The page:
• Feature planting designed by the Klassnik Corporation, We Made That and Riitta Ikonen - an art collective based in the Host Boroughs - and the University of Sheffield to represent the industrial heritage of the Olympic Park site.

  • 250 benches and more than 3,300 seats built into the parklands so that people are never more than a 50-metre walk from a seat.

Further legacy features of the Olympic Park green space:

  • The southern part of the Park will focus on retaining the Games spirit, with riverside gardens and areas for markets, events, cafes and bars in legacy.

  • The northern area of the Park will use the latest green techniques to manage flood and rainwater while providing quieter public space and habitats for hundreds of existing and rare species.

  • A six-metre-wide, one mile road cycle circuit built into the parklands around the Velodrome, with lighting for year round and evening use but low level UV values to protect bats. Also, 6km of off-road mountain bike tracks and a network of cycle paths across the Park including National Cycle Network Route 1.

  • A large oval lawn with an amphitheatre setting in the north of the Park suitable for games, picnics and other leisure activities.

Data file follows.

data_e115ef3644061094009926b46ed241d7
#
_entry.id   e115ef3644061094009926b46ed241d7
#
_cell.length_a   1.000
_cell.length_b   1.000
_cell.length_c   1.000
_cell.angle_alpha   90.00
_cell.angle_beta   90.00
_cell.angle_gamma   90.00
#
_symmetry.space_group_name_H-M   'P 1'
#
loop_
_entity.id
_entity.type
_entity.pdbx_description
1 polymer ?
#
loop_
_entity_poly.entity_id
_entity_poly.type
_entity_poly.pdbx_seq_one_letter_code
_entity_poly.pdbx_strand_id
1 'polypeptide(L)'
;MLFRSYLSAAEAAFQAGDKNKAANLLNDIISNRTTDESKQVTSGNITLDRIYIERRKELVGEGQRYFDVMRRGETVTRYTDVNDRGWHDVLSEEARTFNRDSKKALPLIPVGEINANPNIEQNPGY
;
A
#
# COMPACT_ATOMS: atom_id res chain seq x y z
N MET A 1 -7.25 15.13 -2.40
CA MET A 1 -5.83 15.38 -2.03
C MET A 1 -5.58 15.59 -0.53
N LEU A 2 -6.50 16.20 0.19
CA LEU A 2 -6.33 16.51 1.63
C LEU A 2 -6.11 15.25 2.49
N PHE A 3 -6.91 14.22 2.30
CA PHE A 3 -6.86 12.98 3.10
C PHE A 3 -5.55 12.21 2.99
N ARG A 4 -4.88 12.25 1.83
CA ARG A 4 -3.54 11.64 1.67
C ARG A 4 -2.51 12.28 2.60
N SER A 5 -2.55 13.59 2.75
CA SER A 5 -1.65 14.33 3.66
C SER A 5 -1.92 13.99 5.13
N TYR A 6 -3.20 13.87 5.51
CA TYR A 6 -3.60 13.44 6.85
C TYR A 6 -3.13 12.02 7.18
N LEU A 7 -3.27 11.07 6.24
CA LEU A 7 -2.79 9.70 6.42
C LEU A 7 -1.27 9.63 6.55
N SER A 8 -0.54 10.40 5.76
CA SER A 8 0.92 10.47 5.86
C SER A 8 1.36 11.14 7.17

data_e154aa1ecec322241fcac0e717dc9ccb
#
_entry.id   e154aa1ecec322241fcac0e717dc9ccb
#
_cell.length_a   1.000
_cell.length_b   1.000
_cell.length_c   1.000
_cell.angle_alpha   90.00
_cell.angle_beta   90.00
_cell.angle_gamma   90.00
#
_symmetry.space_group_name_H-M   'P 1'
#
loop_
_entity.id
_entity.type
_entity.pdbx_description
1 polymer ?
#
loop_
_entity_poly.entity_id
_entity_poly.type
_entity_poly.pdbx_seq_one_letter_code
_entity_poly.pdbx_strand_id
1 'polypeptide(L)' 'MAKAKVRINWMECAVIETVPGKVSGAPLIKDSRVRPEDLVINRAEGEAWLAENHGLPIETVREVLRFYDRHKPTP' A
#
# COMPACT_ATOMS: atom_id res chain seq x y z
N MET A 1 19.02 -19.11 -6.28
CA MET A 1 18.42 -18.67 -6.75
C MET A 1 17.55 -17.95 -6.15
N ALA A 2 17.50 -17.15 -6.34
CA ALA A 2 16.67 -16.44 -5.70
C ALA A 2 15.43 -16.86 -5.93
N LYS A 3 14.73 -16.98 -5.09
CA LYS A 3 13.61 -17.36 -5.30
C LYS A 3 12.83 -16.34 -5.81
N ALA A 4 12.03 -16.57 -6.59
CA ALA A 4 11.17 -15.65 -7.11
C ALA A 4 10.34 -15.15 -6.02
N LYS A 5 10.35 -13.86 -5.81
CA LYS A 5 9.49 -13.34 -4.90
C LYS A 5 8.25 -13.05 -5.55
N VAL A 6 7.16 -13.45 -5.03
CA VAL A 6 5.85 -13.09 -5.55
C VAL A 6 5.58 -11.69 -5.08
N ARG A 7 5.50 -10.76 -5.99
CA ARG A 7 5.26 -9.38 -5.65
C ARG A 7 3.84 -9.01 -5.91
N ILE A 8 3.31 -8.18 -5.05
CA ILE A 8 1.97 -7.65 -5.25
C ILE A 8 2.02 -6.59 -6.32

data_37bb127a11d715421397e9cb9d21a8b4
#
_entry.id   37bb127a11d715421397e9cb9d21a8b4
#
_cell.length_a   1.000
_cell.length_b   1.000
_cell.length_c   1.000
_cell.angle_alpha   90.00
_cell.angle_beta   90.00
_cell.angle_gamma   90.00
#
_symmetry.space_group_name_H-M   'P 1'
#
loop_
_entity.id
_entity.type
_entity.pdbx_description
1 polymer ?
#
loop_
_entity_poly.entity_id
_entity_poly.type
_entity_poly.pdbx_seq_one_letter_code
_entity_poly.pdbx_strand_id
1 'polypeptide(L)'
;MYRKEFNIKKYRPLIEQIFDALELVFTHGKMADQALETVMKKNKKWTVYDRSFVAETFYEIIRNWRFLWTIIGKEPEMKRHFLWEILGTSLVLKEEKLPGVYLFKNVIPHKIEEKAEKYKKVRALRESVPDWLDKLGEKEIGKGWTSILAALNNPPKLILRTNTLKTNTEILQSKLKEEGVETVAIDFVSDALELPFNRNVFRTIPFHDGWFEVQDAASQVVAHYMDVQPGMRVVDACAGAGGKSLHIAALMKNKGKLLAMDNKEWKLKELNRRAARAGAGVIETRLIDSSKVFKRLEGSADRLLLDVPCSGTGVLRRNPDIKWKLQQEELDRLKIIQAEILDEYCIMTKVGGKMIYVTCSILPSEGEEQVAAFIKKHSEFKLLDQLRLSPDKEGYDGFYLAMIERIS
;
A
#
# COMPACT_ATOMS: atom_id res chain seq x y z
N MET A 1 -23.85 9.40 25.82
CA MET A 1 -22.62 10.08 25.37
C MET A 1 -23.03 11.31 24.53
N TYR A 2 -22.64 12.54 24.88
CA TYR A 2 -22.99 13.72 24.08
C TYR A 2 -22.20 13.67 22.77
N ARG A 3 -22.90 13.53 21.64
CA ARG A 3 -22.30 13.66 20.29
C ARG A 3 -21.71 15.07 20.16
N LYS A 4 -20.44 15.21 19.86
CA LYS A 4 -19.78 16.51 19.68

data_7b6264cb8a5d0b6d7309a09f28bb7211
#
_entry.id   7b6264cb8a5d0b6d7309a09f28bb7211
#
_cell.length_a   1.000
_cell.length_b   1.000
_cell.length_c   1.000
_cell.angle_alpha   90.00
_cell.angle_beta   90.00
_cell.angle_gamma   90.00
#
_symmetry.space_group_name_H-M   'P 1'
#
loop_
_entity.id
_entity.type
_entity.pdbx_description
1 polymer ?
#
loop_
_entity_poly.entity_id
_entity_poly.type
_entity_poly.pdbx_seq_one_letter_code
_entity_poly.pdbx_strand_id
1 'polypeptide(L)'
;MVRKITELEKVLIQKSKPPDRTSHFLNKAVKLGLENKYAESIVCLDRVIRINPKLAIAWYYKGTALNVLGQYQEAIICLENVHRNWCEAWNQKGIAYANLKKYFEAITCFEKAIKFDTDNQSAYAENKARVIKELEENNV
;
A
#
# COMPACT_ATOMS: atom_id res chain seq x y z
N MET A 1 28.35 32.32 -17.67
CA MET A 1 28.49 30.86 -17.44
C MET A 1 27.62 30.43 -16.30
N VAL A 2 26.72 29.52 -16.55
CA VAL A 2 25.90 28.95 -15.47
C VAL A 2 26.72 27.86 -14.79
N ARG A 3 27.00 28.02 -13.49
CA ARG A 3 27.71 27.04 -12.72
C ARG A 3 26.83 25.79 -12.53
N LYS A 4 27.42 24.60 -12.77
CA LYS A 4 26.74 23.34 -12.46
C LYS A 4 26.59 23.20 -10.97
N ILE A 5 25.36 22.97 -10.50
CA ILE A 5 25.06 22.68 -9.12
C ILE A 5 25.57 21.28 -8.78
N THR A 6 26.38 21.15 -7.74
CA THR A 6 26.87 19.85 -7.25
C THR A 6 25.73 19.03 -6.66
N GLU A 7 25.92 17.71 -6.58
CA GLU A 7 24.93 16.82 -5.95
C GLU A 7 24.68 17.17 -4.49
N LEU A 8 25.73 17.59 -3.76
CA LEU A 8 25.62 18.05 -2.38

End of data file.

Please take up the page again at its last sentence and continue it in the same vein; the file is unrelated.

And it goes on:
• More than two hectares worth of secure and accessible allotments the size of four football pitches.

  • 5km of restored and accessible previously neglected rivers, including the original Carpenter’s Lock restored in a riverside bowl in the centre of the Park, connecting the northern and southern areas.

  • Mounds and hills across the Park for tumbling in summer and sledging in winter.

  • Temporary tree-lined daffodil, bluebell, clover and primrose meadows that vary through the seasons created on the development land on the northern entrance to the Park that may not be developed for many years. Rather than traditional construction hoarding which would deter people from using the Park, this unique use of parklands also reduces long-term security costs.

  • Hanging gardens’ thirty feet above ground on the huge footbridge from Stratford City with meadows, lawns, shrubs and rows of trees welcoming people over the main walking entrance into the Park.

  • A tree-lined ‘park road’ into the north of the Park modeled on The Mall and Birdcage Walk next to St James’s and Hyde Park, with distinctively designed surfacing, lighting and bollards and traffic management so visitors feel like they are in the Park.

  • A new regional sports club set in parklands with a tranquil garden square centered on the original Eton Manor Boys’ Club war memorial and lined with Sweet Gum trees which turn red around Remembrance Day.

  • Large concourse areas reduced in size in legacy and broken up with ‘islands’ of plants, trees and meadows.

  • Parklands around the Aquatics Centre including planted hills with seating providing views across the river to the 2012 Gardens.